By Sean — 13 years ago
Though there are a few exceptions, reporting on the elections in Belarus have been awful. Granted, this is a statement that demands qualification. There has been a lot of articles on Belarus, the elections, Lukashenko’s authoritarian grip, the arrests, beatings, and general harassment of the Opposition, the closing of newspapers and independent media, and of course the modest protests in Minsk. All of these are worthy stories and they all should be reported. Still, in my opinion, something has been lacking. Amid the deluge of news, few have actually told me anything explaining why Lukashenko is genuinely popular and why even without rigging the elections, which was certainly done, he would have won anyway. The answer that most have given is a standard and reductive one: Lukashenko’s rule by fear. Sure fear is a factor, but frankly I don’t completely buy it.
This is why I think that Mark Almond’s comment in the Guardian is so interesting. Bucking all conventional reporting, Almond not only points out the blatant hypocrisy of the United States and to a certain extent the EU on Belarus, he notes that the root of this might have something to do with capitalism.
On American hypocrisy, he writes:
Our media have a split personality when it comes to these two guardians of democracy. On Belarus they are quoted like Old Testament prophets, but mention them in connection with Iraq and people recall that they were the only US officials with President Bush and Tony Blair on January 30 2003 when Bush suggested provoking an incident with Iraq to get the war with Saddam going.
Of course if you believed them about Iraq then you won’t choke swallowing their story about Belarus. But let’s avoid the slick argument that just because veterans of the US’s Central American policy under Reagan allege that Lukashenko has “disappeared” some vocal critics that cannot be true either.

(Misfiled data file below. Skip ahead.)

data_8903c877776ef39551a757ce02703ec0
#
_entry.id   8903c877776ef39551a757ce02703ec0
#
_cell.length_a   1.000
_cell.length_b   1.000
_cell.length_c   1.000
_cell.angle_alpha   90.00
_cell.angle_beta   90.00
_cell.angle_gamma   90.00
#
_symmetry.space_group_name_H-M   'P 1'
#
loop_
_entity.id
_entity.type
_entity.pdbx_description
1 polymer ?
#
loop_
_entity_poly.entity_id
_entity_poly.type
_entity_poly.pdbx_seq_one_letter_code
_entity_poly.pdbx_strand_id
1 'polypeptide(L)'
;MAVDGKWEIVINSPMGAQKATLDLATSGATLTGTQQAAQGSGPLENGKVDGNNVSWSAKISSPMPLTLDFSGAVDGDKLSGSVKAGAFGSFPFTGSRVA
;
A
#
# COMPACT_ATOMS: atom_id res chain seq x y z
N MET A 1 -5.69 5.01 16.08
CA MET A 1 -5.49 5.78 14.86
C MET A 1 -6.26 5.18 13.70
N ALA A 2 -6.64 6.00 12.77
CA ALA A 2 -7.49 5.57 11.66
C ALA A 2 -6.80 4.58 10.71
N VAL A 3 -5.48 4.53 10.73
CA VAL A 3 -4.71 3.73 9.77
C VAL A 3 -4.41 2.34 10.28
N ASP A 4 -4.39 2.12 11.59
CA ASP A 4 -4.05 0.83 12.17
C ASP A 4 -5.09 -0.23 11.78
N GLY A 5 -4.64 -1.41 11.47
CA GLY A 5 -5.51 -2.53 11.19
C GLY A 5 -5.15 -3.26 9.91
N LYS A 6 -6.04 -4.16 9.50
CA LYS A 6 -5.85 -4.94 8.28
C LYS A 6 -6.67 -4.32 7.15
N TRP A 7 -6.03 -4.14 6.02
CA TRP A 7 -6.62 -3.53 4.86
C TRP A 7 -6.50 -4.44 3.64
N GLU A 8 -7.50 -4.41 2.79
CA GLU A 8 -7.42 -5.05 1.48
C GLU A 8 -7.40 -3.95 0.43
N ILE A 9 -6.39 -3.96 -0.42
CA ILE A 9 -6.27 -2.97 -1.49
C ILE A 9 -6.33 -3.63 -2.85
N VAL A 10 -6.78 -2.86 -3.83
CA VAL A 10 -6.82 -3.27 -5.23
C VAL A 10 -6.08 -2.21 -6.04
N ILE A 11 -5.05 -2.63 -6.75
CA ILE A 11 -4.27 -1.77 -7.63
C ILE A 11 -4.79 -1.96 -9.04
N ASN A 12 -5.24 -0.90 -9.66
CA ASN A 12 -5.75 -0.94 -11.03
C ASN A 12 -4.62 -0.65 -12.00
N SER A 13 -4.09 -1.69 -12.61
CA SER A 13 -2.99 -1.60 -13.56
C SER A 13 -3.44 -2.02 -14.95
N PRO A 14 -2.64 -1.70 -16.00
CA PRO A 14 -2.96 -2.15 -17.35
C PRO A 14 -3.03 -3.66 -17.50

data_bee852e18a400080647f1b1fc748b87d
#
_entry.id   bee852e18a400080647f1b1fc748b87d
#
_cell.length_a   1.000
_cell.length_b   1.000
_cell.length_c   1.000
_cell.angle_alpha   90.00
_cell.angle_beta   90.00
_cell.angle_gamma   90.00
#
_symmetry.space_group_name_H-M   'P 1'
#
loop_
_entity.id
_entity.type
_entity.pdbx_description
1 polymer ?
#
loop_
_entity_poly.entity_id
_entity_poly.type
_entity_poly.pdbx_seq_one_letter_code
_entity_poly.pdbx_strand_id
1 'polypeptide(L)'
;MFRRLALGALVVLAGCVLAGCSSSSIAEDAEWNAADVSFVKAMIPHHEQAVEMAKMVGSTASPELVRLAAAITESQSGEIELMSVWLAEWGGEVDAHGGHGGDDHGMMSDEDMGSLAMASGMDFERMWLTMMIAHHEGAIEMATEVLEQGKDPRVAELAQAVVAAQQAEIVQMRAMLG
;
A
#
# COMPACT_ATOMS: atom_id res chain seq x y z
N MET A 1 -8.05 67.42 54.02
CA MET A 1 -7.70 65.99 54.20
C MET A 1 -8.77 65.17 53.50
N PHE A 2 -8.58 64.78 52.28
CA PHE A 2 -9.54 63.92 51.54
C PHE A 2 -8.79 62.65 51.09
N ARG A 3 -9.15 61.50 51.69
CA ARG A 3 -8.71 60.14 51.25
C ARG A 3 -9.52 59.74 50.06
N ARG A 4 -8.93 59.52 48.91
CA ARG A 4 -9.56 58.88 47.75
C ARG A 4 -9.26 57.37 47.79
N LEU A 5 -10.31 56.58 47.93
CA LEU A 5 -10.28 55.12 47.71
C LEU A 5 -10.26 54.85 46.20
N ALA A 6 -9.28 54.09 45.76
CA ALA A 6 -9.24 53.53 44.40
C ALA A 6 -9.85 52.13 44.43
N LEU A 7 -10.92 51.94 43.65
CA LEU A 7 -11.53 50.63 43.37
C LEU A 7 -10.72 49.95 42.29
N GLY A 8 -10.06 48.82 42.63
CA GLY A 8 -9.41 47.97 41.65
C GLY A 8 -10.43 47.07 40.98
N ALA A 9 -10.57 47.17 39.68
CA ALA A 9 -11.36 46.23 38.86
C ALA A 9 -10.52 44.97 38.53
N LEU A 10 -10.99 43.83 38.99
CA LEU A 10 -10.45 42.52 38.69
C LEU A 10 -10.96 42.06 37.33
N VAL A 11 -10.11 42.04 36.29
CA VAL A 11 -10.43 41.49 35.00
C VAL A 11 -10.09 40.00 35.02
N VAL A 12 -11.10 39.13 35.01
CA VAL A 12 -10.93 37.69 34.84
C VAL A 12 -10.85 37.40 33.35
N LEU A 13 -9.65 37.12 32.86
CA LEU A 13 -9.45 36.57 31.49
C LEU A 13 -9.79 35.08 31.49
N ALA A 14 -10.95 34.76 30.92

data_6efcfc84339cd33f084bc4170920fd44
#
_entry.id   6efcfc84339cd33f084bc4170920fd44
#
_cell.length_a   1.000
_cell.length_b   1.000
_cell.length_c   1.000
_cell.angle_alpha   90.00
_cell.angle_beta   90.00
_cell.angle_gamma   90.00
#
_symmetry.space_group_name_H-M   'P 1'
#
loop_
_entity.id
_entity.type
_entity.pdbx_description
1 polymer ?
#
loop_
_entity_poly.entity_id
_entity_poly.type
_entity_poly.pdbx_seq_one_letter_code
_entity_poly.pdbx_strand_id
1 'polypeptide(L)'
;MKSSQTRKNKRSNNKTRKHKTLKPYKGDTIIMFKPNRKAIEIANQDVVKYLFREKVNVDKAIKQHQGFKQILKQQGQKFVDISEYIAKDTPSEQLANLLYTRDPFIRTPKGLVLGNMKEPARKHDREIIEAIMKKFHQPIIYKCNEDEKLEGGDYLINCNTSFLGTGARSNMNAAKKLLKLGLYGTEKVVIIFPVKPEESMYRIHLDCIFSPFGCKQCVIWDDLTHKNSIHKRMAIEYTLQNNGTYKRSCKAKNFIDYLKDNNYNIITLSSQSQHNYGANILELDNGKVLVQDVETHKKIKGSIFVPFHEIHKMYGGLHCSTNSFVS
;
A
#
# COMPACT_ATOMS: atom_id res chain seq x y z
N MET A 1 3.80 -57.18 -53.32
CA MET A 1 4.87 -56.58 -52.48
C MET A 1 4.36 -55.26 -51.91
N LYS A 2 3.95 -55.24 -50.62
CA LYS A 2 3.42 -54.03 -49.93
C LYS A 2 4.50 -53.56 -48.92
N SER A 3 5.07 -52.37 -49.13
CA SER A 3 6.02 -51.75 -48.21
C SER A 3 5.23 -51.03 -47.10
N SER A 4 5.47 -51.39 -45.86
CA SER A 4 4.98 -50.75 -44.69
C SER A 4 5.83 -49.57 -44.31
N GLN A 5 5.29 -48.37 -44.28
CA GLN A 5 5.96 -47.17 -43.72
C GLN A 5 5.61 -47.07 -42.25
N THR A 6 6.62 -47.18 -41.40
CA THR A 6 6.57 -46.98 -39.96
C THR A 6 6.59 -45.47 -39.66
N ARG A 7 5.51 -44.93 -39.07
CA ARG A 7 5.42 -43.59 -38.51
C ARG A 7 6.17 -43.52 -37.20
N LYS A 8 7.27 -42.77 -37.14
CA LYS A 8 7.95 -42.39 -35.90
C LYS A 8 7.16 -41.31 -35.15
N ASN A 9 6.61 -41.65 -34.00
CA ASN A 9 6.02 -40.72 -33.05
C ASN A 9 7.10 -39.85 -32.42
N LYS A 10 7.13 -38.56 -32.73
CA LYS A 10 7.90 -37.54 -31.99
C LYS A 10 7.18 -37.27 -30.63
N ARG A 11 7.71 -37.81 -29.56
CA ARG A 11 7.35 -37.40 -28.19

Almond then goes on to point out that while no one in the West batted an eye at when Rose Revolutionary Saakashvili received 97% of the vote, Lukashenko has gotten threats of sanctions from the EU.
But charges of hypocrisy are easy in this complex world. Of course the US isn’t going to give the same rhetoric to the fledgling government in Iraq or Afghanistan as it is to Belarus. We should remember that platitudes to democracy are doled out in relation to geopolitical interests.
As to why Belorussians support Lukashenko, the reason is again found in Bill Clinton’s adage: It’s the economy, stupid! Almond argues that the reason why the Milinkevich’s opposition has no support is because it has “offered no economic platform [and] just echoes of these western allegations against Lukashenko.” One wonders who is Milinkevich’s audience: Western governments and international civil society foundations that start salivating when you speak of looking west rather than east or a Belarussian constituency that has daily bread and butter concerns.
The basis of Lukashenko’s power is that he has prevented Belarus from descending into the “shock therapy” madness that so many other post-Soviet states have experienced. On this, Almond writes:
No communist-era throwback, Belarus has an evolving market economy. But the market is orientated towards serving the needs of the bulk of the population, not a tiny class of nouveaux riches and their western advisers and money launderers. Unlike in Georgia or Ukraine, officials are not getting richer as ordinary folk get poorer. The absence of endemic corruption among civil servants and police is one reason why the wave of so-called “coloured revolutions” stopped before Minsk.
Lukashenko is far from an egalitarian, nor is he a champion of human rights in any way. But few heads of state are, and I certainly wish all of them would be put on trial at some point. Though I’m sure some readers will call me an apologist, I have no intention of apologizing for Lukashenko’s obvious dictatorship. What I’m calling for is some clarity when looking at these states. We need to understand that the narrative of “Orange Revolution” is not a formula. And different states have their own particular social, economic and political calculations. I think when that is understood perhaps a political opposition will win by addressing the real issues that concern its citizens, rather than a flawed and hypocritical Western consensus.